Ducts in the front fenders lead up to a nice contour down the side. And, of course, the Evo X shows off a big spoiler over the trunk.
Mitsubishi's modern design language on the Evo X includes a slant hood and a big, aggressive-looking trapezoidal grille.
The engine uses Mitsubishi's variable valve timing and engine management system, dubbed MIVEC. The intercooled turbocharged 2-liter four cylinder engine is more powerful and efficient that previous versions.
We can't wait to get our hand on one of these. This is the shifter that comes with the six speed SST transmission. Although it is a manual transmission, its two clutches are worked by servos and a computer, making shift times faster than a standard manual.
The driver can choose from three different modes--Tarmac, Gravel, and Snow--in which to set the all-wheel-drive system. If the car comes with the hard-drive-based navigation and music server, this switch is moved down to the center console, with audio control buttons taking its place on the steering wheel spoke.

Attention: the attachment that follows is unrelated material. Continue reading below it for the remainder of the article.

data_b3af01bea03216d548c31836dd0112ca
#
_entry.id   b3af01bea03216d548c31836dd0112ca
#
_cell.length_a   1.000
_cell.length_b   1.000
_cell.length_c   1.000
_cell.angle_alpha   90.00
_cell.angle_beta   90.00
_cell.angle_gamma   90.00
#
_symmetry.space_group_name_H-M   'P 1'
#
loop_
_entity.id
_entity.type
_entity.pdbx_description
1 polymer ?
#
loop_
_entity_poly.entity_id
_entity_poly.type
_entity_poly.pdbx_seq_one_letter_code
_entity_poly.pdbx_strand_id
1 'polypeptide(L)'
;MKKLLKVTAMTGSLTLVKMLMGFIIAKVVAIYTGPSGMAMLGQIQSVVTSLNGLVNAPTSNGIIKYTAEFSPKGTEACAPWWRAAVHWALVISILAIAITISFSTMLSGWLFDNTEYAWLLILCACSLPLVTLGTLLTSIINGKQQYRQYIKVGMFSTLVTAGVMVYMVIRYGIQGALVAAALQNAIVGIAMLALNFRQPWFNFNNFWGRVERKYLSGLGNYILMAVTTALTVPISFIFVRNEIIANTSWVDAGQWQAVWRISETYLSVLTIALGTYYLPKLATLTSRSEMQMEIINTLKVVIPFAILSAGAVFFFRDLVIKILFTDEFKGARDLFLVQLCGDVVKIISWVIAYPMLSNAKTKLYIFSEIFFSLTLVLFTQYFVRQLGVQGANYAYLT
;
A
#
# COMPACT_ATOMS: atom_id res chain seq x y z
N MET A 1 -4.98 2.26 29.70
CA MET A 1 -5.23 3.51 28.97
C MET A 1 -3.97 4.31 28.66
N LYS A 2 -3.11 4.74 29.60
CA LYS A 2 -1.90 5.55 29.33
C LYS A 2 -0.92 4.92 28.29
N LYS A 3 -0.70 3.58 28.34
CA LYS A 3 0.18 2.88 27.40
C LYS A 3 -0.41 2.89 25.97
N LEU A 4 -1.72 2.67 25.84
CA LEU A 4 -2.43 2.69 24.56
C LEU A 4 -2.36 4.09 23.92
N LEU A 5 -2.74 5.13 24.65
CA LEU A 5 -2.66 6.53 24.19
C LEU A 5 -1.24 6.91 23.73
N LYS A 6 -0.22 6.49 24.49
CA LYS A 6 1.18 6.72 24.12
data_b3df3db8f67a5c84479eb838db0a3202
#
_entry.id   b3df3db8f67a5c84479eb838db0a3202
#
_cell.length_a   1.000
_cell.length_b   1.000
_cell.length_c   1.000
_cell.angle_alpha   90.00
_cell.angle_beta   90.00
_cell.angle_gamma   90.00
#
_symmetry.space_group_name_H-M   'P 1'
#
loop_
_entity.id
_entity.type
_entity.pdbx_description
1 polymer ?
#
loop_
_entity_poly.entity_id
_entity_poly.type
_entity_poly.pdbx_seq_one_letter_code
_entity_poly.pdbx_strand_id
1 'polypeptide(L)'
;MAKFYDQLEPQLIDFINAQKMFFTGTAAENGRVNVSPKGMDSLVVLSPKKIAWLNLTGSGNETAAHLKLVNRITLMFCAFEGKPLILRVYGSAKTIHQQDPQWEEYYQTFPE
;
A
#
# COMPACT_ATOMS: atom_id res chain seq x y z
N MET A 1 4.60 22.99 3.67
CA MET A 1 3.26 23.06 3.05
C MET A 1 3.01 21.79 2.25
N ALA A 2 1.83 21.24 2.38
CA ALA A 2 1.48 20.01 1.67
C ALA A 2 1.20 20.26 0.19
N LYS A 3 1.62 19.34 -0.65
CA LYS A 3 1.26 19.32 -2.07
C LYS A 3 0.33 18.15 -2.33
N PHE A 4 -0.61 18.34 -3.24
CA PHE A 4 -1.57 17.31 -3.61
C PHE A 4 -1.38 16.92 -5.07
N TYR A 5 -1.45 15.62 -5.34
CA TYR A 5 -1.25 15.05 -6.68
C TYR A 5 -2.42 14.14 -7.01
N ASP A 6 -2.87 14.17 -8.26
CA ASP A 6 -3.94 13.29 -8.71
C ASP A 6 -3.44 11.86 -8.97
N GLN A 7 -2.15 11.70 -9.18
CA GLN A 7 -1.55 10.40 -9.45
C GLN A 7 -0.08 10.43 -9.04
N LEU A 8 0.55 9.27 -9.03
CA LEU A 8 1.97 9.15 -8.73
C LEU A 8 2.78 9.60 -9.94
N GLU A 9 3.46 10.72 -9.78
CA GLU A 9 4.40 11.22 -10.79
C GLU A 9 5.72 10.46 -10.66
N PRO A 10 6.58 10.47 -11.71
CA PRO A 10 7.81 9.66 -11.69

Mitsubishi keeps the dashboard fairly clean, with an LCD and three dials for climate control on the center stack. This Japanese version of the car has right-hand drive.
The front sport seats in the Evo X look comfortable and supportive, with high side bolsters. But the rear seats look cramped. Expect a lot of "shotgun" calls from your friends when taking this car out.
We like the Mitsubishi Multi Communication System, which we've seen on the regular Mitsubishi Lancer. It includes navigation and a 30GB hard drive. The maps are loaded onto the hard drive, making response time faster than with a DVD-based system. Also, you can load MP3s onto the hard drive, as well, keeping a music library in your car.